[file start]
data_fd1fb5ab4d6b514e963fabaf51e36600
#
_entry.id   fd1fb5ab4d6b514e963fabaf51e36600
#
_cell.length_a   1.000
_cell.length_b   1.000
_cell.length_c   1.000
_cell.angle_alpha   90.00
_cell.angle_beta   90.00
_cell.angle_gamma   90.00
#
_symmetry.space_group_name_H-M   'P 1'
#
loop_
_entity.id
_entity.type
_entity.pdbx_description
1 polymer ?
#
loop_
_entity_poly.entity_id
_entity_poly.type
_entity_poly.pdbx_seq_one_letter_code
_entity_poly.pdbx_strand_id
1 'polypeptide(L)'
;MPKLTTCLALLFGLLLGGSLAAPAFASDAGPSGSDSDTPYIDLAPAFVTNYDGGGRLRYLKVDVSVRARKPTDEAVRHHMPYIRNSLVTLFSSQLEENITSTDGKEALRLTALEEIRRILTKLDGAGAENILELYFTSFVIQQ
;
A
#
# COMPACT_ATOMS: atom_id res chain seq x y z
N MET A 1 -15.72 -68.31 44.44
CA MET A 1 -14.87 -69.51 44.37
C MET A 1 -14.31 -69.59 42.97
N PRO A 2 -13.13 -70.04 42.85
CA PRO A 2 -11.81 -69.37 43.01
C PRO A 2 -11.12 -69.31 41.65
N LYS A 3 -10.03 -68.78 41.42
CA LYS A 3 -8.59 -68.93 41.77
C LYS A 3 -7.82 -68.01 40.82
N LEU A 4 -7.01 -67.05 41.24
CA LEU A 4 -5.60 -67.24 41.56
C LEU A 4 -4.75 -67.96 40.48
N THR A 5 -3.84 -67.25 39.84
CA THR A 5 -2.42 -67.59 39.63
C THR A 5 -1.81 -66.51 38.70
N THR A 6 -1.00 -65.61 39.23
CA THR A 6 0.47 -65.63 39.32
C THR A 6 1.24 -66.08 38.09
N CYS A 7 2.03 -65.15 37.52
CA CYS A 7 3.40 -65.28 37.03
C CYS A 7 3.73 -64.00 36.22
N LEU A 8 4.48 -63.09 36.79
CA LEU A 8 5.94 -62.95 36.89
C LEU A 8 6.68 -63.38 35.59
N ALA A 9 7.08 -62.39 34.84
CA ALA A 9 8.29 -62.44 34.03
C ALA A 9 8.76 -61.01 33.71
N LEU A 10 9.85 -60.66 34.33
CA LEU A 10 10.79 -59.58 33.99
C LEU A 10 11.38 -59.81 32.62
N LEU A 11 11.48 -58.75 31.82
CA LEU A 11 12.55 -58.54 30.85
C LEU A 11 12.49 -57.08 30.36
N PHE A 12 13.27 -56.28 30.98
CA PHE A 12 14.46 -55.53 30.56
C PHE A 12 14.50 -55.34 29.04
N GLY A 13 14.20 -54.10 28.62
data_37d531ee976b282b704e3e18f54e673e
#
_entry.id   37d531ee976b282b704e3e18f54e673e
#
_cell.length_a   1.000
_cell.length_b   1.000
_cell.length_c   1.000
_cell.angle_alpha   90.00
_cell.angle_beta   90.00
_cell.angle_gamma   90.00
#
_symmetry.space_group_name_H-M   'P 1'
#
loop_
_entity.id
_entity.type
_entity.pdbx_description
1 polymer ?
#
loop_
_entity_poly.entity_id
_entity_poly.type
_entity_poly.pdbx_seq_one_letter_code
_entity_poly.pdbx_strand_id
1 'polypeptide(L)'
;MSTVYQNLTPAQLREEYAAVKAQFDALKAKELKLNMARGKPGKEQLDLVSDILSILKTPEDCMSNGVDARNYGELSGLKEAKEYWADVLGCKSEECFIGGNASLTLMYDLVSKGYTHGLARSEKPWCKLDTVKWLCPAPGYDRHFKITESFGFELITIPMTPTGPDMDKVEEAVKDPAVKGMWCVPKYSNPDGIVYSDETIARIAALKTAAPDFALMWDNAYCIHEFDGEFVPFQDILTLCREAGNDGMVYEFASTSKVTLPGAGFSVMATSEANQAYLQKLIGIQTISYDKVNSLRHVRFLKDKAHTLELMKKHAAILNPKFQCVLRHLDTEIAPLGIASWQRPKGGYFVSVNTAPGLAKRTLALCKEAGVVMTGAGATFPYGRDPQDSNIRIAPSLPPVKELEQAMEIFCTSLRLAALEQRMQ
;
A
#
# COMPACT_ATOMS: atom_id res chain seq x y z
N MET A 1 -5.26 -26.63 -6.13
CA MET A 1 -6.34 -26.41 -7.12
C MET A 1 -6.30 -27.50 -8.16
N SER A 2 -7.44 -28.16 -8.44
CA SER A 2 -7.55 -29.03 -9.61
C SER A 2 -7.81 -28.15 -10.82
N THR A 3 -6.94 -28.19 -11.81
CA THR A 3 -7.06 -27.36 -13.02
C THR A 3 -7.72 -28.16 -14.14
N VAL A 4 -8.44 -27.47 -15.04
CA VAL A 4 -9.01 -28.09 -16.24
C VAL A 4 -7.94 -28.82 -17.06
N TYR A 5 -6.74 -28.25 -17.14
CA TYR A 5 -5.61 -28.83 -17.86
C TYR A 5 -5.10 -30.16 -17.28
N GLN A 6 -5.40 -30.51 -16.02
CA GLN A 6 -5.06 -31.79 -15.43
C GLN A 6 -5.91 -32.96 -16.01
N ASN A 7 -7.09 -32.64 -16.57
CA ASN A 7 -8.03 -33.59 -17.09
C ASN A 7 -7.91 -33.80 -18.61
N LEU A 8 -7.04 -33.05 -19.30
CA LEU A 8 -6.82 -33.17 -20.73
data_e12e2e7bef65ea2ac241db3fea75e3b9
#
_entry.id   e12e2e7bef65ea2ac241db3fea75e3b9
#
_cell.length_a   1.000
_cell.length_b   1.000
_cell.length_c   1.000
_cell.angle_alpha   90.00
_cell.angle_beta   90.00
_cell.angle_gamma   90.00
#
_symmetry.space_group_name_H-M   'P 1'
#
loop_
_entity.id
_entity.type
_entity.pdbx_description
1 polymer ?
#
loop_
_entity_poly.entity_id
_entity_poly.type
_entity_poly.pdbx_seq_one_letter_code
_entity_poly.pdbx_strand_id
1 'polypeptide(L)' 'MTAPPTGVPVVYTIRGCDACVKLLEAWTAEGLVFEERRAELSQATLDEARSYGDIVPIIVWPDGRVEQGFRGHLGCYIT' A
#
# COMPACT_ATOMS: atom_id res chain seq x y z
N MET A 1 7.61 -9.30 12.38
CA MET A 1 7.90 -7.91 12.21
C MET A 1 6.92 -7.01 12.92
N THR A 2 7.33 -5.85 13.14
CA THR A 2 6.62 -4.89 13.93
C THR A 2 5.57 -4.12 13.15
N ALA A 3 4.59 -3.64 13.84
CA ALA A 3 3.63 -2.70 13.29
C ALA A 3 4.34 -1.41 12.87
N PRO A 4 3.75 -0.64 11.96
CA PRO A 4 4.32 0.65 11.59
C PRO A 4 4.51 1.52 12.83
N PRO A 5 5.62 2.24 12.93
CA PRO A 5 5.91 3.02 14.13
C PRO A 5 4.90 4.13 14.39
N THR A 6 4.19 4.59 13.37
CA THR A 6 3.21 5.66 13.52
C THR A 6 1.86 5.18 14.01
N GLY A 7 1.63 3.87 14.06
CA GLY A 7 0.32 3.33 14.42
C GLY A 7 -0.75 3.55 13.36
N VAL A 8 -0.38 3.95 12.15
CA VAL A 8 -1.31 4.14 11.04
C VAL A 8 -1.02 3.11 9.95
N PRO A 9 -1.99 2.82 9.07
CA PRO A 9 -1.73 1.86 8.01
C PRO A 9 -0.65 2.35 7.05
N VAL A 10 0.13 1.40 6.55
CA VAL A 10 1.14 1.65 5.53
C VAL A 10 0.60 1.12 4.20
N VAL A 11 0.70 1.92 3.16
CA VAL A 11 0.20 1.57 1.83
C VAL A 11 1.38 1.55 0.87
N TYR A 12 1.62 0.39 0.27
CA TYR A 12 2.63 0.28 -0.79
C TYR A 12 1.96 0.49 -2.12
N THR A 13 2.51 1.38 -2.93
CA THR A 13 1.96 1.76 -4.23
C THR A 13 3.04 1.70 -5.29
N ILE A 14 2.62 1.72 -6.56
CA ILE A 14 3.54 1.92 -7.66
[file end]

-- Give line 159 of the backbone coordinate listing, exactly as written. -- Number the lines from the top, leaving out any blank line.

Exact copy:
C PRO A 4 4.51 1.52 12.83